New study brings awareness to overlooked immigration issues around higher education
In a recent study, researchers from the Departments of Health Behavior and Maternal and Child Health investigated how youth in North Carolina can be “locked out” of educational opportunities through complicated immigration policy.
Study raises concerns about timely follow-up to positive mammogram for the uninsured
Uninsured women under age 65 who received their mammogram at community screening clinics in North Carolina were less likely to get follow-up within a year of a positive mammogram, according to a study led by senior author Louise Henderson, PhD, adjunct assistant professor of epidemiology.
UNC-led, multicenter study to examine Metformin’s impact on infant health
Dr. Sonia Davis of the Department of Biostatistics will co-lead a five-year, multicenter clinical trial titled Medical Optimization and Management of Pregnancies with Overt Type 2 Diabetes (MOMPOD). MOMPOD will examine the impact of combined Metformin and insulin therapy on infant outcomes with mothers experiencing Type 2 diabetes in pregnancy.
JAMA study finds more patients obtain medications when they are prescribed electronically
A recent study published by JAMA Dermatology analyzed possible reasons why some patients do not fill prescriptions for dermatologic medications. Study researchers, including Elizabeth A. Suarez, doctoral student of epidemiology at the Gillings School, found that patients are more likely to obtain medications if they are prescribed in an electronic, rather than paper, format.
Linking maternal mortality files to violent death reporting system reveals more pregnancy-associated suicides, homicides
A recent study co-authored by Anna Austin, doctoral student of maternal and child health, and Dr. Catherine Vladutiu, Gillings School alumna and adjunct faculty member in epidemiology, revealed that violent deaths occurring during pregnancy and up to one year postpartum are under-reported. Linking traditional maternal mortality surveillance system records with the North Carolina Violent Death Reporting System captured 55.6 percent more pregnancy-associated violent deaths than traditional surveillance alone.
Study finds genetic variation may protect against certain oral cancers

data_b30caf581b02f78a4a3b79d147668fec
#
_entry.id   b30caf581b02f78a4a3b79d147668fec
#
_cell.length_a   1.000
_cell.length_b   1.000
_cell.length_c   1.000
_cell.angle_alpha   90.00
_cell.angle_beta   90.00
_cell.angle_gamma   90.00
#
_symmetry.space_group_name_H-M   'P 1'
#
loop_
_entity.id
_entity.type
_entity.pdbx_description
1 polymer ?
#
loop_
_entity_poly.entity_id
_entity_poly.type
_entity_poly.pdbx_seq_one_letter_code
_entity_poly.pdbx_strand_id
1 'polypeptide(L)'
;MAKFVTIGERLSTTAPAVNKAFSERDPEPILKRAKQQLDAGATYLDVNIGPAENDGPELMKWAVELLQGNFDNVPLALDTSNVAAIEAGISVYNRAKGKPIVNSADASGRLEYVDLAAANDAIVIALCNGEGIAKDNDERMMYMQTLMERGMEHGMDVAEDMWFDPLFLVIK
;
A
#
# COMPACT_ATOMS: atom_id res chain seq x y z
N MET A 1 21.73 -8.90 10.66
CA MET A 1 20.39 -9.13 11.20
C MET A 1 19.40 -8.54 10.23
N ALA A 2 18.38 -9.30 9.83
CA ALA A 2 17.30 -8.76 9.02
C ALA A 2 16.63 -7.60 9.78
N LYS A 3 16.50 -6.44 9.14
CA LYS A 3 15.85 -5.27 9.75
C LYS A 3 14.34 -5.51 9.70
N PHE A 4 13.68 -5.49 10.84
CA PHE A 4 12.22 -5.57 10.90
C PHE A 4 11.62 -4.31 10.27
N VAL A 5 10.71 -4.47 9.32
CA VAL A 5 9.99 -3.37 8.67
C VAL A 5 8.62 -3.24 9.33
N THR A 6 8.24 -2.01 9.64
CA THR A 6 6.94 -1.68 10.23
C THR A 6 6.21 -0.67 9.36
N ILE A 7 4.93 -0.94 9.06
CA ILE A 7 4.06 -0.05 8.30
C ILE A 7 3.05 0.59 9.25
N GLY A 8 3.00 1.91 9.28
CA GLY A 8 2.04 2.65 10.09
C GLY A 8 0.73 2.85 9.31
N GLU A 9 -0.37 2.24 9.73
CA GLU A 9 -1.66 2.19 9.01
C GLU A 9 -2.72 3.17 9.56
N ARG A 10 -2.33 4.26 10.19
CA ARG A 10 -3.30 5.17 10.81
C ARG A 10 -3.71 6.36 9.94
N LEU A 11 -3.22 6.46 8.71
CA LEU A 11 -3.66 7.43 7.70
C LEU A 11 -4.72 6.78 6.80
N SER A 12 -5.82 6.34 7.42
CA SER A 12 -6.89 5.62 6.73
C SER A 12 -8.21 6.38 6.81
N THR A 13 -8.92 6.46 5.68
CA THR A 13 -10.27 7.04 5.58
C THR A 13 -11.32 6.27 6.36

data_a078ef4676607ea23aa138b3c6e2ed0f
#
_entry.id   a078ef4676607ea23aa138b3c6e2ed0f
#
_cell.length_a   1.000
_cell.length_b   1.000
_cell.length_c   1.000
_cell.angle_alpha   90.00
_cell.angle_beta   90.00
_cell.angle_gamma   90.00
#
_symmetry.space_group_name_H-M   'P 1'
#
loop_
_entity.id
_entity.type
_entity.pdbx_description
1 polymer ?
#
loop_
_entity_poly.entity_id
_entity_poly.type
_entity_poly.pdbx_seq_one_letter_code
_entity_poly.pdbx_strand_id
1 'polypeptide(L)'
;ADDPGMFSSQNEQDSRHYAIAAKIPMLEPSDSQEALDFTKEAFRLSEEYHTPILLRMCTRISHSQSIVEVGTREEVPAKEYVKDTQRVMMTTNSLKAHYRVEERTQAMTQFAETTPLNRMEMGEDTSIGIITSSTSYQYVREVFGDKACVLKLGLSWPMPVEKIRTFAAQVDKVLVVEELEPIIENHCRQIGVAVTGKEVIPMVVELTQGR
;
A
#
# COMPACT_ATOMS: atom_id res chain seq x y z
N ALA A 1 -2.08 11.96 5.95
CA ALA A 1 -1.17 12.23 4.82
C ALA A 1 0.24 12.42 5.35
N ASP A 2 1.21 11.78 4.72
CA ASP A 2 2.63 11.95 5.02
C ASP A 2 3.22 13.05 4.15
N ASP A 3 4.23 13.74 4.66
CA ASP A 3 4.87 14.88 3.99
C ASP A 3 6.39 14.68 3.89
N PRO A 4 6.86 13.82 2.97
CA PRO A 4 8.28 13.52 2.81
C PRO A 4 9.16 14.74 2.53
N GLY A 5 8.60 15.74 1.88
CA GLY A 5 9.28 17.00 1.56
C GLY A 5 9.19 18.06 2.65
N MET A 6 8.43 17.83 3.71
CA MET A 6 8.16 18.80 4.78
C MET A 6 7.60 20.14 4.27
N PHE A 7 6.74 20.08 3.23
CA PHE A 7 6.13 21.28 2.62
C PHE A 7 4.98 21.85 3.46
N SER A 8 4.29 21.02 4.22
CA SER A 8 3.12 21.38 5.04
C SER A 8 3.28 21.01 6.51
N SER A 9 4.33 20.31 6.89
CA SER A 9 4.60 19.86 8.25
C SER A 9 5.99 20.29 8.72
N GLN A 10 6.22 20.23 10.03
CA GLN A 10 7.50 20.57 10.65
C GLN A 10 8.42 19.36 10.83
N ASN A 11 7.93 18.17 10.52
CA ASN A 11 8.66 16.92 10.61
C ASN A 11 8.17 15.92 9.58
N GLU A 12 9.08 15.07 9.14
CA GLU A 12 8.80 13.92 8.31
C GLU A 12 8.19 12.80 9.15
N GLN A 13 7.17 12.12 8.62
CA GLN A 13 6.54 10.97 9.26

A key variation in the genetic region important for regulation of the immune system provides heightened protection against the development of head and neck cancers in people infected with HPV. This is the finding of a new large-scale genetic study co-authored by Dr. Andrew Olshan, chair of the Department of Epidemiology.
Prevalence of drug-resistant staph may be higher in young children of hog workers, study finds
In one rural North Carolina county, young children residing with adults who work in large industrial hog farming operations had a higher prevalence of two types of antibiotic-resistant staph bacteria in their nasal passages than children living with adults who do not work in such operations.
Menachery receives prestigious award from International Cytokine and Interferon Society
Dr. Vineet Menachery is one of four recipients of the Seymour and Vivian Milstein Young Investigator Award for notable contributions to cytokine research, presented by the International Cytokine and Interferon Society.
Study finds daily self-monitoring of weight and activity helps prevent weight gain among breast cancer survivors
A recent study co-authored by Drs. Carmina Valle and Deborah Tate of the Gillings School found that daily self-monitoring of both weight and activity may be a feasible and accessible approach to promote weight gain prevention in breast cancer survivors.
Citing potential heart damage, experts recommend caution before taking calcium supplements
Dr. John Anderson, professor emeritus of nutrition, has co-authored an Oct. 11 article in the Journal of the American Heart Association which reports that taking supplemental calcium may raise the risk of plaque buildup in arteries and cause heart damage. A diet high in calcium-rich foods, however, appears to be protective.